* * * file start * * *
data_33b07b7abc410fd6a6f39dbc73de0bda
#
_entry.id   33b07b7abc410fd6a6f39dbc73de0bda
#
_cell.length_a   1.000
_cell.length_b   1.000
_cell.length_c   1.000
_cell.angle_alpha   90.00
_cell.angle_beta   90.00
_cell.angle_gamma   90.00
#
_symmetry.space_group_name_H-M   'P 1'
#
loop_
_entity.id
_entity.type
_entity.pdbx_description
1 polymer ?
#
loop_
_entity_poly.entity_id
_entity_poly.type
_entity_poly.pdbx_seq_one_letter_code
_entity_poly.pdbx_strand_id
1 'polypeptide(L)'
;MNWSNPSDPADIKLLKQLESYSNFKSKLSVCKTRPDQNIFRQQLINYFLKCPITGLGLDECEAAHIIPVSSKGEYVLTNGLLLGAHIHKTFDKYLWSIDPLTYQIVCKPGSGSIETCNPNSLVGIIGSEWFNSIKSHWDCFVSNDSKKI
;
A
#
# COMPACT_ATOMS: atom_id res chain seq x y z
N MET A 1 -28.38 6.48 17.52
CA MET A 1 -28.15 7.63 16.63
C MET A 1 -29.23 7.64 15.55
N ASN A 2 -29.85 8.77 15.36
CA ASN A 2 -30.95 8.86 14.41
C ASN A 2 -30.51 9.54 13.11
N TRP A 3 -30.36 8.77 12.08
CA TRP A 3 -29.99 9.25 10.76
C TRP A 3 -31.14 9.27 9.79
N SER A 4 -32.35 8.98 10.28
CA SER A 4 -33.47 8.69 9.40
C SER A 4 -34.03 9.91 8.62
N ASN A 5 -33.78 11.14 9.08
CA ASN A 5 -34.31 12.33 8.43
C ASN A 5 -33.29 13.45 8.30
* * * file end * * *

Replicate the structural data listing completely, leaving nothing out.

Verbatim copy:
data_33b07b7abc410fd6a6f39dbc73de0bda
#
_entry.id   33b07b7abc410fd6a6f39dbc73de0bda
#
_cell.length_a   1.000
_cell.length_b   1.000
_cell.length_c   1.000
_cell.angle_alpha   90.00
_cell.angle_beta   90.00
_cell.angle_gamma   90.00
#
_symmetry.space_group_name_H-M   'P 1'
#
loop_
_entity.id
_entity.type
_entity.pdbx_description
1 polymer ?
#
loop_
_entity_poly.entity_id
_entity_poly.type
_entity_poly.pdbx_seq_one_letter_code
_entity_poly.pdbx_strand_id
1 'polypeptide(L)'
;MNWSNPSDPADIKLLKQLESYSNFKSKLSVCKTRPDQNIFRQQLINYFLKCPITGLGLDECEAAHIIPVSSKGEYVLTNGLLLGAHIHKTFDKYLWSIDPLTYQIVCKPGSGSIETCNPNSLVGIIGSEWFNSIKSHWDCFVSNDSKKI
;
A
#
# COMPACT_ATOMS: atom_id res chain seq x y z
N MET A 1 -28.38 6.48 17.52
CA MET A 1 -28.15 7.63 16.63
C MET A 1 -29.23 7.64 15.55
N ASN A 2 -29.85 8.77 15.36
CA ASN A 2 -30.95 8.86 14.41
C ASN A 2 -30.51 9.54 13.11
N TRP A 3 -30.36 8.77 12.08
CA TRP A 3 -29.99 9.25 10.76
C TRP A 3 -31.14 9.27 9.79
N SER A 4 -32.35 8.98 10.28
CA SER A 4 -33.47 8.69 9.40
C SER A 4 -34.03 9.91 8.62
N ASN A 5 -33.78 11.14 9.08
CA ASN A 5 -34.31 12.33 8.43
C ASN A 5 -33.29 13.45 8.30